Handbook of Social Capital

Handbook of Social Capital

The Troika of Sociology, Political Science and Economics

Elgar original reference

Edited by Gert Tingaard Svendsen and Gunnar Lind Haase Svendsen

The Handbook of Social Capital offers an important contribution to the study of bonding and bridging social capital networks, balancing the ‘troika’ of sociology, political science and economics. Eminent contributors, including Nobel Prize winner Elinor Ostrom, explore the different scientific approaches required if international research is to embrace both the bright and the more shadowy aspects of social capital. The Handbook stresses the importance of trust for economies all over the world and contains a strong advocacy for cross-disciplinary work within the social sciences.

Chapter 9: Social Capital: The Dark Side

Peter Graeff

Subjects: business and management, organisation studies, social policy and sociology, sociology and sociological theory

Extract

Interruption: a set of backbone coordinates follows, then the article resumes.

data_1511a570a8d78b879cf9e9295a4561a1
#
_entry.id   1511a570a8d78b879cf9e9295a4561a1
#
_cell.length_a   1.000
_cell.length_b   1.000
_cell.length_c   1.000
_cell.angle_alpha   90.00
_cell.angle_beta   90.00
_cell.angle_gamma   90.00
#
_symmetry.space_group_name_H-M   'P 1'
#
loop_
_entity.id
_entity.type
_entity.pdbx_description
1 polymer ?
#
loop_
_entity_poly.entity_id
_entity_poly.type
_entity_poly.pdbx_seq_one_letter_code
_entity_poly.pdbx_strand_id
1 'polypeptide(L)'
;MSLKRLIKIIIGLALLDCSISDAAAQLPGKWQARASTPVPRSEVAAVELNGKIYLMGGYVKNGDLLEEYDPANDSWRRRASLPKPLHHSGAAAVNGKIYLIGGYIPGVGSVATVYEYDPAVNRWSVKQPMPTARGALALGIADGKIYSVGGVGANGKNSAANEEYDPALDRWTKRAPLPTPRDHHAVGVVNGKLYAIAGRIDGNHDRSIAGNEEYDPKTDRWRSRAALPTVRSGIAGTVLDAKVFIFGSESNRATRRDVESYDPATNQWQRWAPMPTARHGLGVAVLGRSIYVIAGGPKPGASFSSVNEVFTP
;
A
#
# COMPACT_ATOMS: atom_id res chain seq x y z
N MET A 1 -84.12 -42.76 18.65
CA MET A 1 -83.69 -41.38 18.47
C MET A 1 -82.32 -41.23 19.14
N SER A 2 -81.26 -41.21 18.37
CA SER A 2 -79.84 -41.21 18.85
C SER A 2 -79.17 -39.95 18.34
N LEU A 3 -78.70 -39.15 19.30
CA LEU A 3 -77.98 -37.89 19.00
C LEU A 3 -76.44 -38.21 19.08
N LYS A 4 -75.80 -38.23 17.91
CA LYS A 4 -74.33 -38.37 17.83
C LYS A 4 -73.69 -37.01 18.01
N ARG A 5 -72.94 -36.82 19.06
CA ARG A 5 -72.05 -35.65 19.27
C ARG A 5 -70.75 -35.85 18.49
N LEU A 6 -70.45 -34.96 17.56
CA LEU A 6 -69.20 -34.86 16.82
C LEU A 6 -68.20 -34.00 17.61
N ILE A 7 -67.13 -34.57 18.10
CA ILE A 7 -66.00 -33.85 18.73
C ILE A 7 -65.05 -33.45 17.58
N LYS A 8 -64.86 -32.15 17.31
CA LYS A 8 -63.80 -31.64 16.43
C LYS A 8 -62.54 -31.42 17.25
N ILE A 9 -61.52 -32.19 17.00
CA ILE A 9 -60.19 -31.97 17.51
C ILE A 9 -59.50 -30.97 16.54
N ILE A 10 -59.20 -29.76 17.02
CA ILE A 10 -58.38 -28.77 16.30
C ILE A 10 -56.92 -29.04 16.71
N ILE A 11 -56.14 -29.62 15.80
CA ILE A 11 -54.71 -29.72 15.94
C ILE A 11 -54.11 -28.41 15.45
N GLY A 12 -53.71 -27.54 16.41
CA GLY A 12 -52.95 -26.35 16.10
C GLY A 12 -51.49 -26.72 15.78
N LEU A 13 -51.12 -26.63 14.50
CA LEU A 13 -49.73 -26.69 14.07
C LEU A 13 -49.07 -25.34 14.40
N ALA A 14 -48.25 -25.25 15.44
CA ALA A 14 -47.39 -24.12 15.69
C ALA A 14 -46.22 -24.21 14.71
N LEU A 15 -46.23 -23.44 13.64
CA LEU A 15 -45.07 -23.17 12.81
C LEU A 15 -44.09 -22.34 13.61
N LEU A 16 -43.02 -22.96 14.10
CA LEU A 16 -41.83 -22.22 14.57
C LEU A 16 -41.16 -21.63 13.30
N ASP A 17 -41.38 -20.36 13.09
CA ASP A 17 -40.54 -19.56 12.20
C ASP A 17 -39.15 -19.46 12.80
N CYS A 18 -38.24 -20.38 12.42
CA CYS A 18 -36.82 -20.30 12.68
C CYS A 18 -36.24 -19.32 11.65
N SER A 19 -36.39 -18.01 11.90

Peter Graeff Introduction In the past decade, the concept of social capital gained tremendous popularity in social science literature. Beside the classical factors of production and human capital, it has now a proper place in the academic discussion. Social capital occurs when people use social relationships to accomplish personal goals. While this idea was picked up in various theoretical concepts, the positive consequences of social capital dominated the scientific debate. Especially if social capital is associated with people’s participation in networks and with interpersonal trust, it was identified as an important resource to solve collective problems (Putnam, 1993). It does have an economic pay-off in the sense that economies with bigger stocks of social capital are more prosperous and grow faster (Knack and Keefer, 1997). But in order to understand the forces driving social capital relationships and to get a more complete picture, negative implications of the social processes deserve attention as well. In literature, negative consequences are inherently part of special social bonds. They are, however, seldom considered as those. Take as an example the distinction between bridging and bonding social capital (Putnam, 2000). These categories refer to the type of cohesion when people are brought together: bridging social capital emerges among heterogeneous group members and bonding social capital takes place among homogeneous members. Bonding ties are aiming at the social network itself and do leave little space for people with different characteristics than those the group members already possess. Typical examples are ethnic groups or...

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